Pres. Buhari returned to Aso Rock late last month, after 103 days away on medical leave. His return brought a period of intense uncertainty to an end, although we’ll know in a few weeks whether the president is back for good or if Nigerians were momentarily blessed with the most august of August visitors.
A couple of days prior to the president’s return, one of his most vocal critics, the self-appointed President of Frustrated Nigerians, nearly lost his own life on the job. Under the banner of his “Our Mumu Don Do” movement, Charly Boy had given the president an ultimatum to either resume work or resign, and he led protests in Lagos and Abuja to drive home his point. The protests started in June and were largely drama-free but early this month, when the Area Fada and his supporters convened at the Unity Fountain, Abuja, they were reportedly tear-gassed by men of the Nigerian Police Force. There was trouble again a few days later; when Charly Boy set out for the city’s iconic Wuse market, he was lucky to leave there with his soul still in his heavily-tattooed body.
According to eyewitnesses, Charly Boy was confronted by staunch Buhari supporters, his car was vandalized and policemen had to shoot in the air to disperse the crowd baying for blood. Charly Boy had learned the hard way that despite being absent for months, the president still remains widely popular with his core base: low income northern Muslims. This base is a very important part of what makes Wuse market Wuse market. Charly Boy is non-Muslim and also comes from the same tribe as a far more dangerous thorn in the president’s side – Nnamdi Kanu. With this ethno-religious sentiment as the backdrop, the crowd mounted a violent counter-protest and the veteran singer almost became a martyr for a different cause than the one he was fighting for.
Frustrated by the way his motive was being misinterpreted, Charly Boy suspended the Abuja branch of his protests, but it didn’t matter anyway because Pres. Buhari finally returned days after the Wuse market incident. Nonetheless, the singer’s ordeal sent a message to anyone planning on going down a similar path in the future. That message will probably be heard loudest within the community that Charly Boy is a senior member of: music.
Artists have received a lot of criticism of late for not using their music enough for social and political activism. The recent 20th anniversary celebration of Fela’s passing presented another opportunity to contrast the political and social activism that was the hallmark of his Afrobeat sound and the general apathy towards those issues in the ‘Afrobeats’ culture of today.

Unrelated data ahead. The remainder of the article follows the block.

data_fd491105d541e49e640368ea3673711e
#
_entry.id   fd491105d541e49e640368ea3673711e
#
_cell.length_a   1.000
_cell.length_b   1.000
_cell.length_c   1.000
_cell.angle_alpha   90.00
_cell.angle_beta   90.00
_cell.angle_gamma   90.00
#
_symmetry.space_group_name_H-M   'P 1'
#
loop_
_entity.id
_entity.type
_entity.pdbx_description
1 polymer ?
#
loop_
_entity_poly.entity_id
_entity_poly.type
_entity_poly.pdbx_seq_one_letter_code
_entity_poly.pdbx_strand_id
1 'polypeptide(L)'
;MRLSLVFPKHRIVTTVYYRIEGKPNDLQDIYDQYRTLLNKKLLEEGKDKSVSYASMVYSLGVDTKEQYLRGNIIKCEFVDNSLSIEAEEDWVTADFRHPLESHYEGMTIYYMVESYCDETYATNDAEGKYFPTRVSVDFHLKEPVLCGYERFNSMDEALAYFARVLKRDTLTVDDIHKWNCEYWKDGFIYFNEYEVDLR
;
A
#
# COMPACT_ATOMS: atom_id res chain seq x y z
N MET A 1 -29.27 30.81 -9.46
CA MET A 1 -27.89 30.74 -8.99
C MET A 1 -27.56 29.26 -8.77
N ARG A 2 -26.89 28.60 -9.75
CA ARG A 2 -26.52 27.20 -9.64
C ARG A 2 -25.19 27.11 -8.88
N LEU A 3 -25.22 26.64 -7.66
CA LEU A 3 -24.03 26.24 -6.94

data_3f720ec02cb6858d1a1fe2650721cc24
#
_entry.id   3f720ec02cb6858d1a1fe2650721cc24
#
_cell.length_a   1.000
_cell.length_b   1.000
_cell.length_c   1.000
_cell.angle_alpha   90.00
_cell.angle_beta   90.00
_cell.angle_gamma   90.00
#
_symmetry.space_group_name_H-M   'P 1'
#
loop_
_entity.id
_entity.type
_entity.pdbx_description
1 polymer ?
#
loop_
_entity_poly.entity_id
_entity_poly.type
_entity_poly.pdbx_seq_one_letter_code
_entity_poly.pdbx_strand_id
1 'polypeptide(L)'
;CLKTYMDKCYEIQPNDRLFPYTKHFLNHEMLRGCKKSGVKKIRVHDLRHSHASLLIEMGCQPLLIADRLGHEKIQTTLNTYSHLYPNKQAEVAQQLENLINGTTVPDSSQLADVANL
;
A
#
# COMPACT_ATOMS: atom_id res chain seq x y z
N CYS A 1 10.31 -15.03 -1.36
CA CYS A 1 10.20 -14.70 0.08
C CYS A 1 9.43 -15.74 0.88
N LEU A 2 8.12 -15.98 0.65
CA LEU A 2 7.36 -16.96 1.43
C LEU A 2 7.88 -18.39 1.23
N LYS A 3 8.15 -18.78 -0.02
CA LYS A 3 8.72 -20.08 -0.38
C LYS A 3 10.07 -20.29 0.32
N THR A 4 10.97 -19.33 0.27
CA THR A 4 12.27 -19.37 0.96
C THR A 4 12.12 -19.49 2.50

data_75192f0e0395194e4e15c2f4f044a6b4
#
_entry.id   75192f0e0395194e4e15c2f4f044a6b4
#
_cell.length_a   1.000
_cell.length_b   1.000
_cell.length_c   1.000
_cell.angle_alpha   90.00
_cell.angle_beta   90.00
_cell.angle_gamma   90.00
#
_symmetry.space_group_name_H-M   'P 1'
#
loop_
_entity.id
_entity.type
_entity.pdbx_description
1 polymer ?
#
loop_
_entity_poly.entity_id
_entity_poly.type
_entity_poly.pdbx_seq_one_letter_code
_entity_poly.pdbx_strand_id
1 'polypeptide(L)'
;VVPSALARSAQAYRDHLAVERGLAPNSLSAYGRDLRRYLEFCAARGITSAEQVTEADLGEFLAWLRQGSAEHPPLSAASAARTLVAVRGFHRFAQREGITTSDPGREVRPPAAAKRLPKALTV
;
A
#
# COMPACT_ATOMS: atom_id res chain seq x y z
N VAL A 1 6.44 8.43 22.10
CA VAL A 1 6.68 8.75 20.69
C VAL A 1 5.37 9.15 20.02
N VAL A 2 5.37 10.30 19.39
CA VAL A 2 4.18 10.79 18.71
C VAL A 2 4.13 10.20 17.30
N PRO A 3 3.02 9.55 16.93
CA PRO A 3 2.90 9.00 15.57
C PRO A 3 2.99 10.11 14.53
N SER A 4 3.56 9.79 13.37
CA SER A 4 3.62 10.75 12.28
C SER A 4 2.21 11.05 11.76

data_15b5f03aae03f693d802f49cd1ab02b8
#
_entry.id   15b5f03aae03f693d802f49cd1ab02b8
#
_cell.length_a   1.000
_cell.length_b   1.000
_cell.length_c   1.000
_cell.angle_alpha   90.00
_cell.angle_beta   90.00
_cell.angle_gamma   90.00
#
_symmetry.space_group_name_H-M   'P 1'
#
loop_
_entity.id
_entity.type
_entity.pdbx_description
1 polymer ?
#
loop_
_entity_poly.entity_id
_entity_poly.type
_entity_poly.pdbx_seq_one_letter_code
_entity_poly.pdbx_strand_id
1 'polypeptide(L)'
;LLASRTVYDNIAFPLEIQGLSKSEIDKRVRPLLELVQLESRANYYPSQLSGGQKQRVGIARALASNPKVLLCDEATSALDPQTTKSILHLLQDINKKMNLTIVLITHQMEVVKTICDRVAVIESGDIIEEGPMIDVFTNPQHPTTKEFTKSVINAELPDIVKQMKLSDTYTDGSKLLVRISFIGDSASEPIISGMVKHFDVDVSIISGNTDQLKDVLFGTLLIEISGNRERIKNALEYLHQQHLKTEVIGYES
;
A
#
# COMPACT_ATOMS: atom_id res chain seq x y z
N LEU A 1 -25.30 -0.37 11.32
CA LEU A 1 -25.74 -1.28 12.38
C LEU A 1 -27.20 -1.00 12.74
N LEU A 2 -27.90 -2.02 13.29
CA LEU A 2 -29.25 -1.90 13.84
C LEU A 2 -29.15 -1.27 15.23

I think it is fair to say that Nigeria is experiencing a period in time when there’s a mismatch between the reality of most of its people and the content of its upbeat, happy-go-lucky pop sound. While it is important for pop music to serve as an escape route for a people in the struggle, a quasi-protest record like Tekno’s “Rara” ought not to be an anomaly, not with the challenges we are facing right now. Also, if we truly want more artists to speak their mind, songs that touch on real issues like Timaya’s “Pity 4 Us” and Oritsefemi’s “Our Government I Beg” ought to receive more support.
There is power in music and in the voices of those who make it. Politicians know this, they know that if a singer with 1,000,000 followers takes a stand against their government, they can spark something in their follower’s minds. They also know that if they get that same singer to sing their praises instead, they can win cool points and get several thousands of those followers to sing along too. Artists know this as well and they milk it, a few of them make significant amounts of their money by performing at private gigs for politicians and their families, and also by endorsing their political campaigns. It’s ironic how the anti-corruption drive of Pres. Buhari has caused some of those income streams to dry up but that’s a topic for another Saturday. It is, however, interesting that Nigerians are learning to hold artists accountable for the actions, or inactions, of the politicians they choose to stand next to.
Another thing that artists are being held accountable for more and more is their philosophical consistency. With no ideological differences between politicians and parties, the public often sees government as a continuum. So when an artist who, in the past, used to flirt with one politician or a political party wants to take an anti-government stance in the future, some of us become skeptical of timing and motive. That’s part of the reason why a Charly Boy who carried GEJ on his bike in 2014 is seen as an imperfect messenger in an anti-government crusade in the regime of his successor, and why 2Baba’s relationship with Sen. David Mark brought his own protest earlier, in the year, into disrepute.
Charly Boy has expressed his disappointment with 2Baba for not joining his protest and for keeping quiet since February when he cancelled his own “I Stand with Nigeria” protest for “safety” reasons. 2Baba blinked at a crucial moment and since then, he’s had to carry the cross of disappointing his supporters. I questioned 2Baba’s motives and politics at the time but never his right to protest. I feel the same way about the distractingly colorful and controversial Charly Boy, the right message doesn’t always need a perfect messenger, all it needs is someone with the heart and courage to sing truth to power.
Originally written for Guardian Nigeria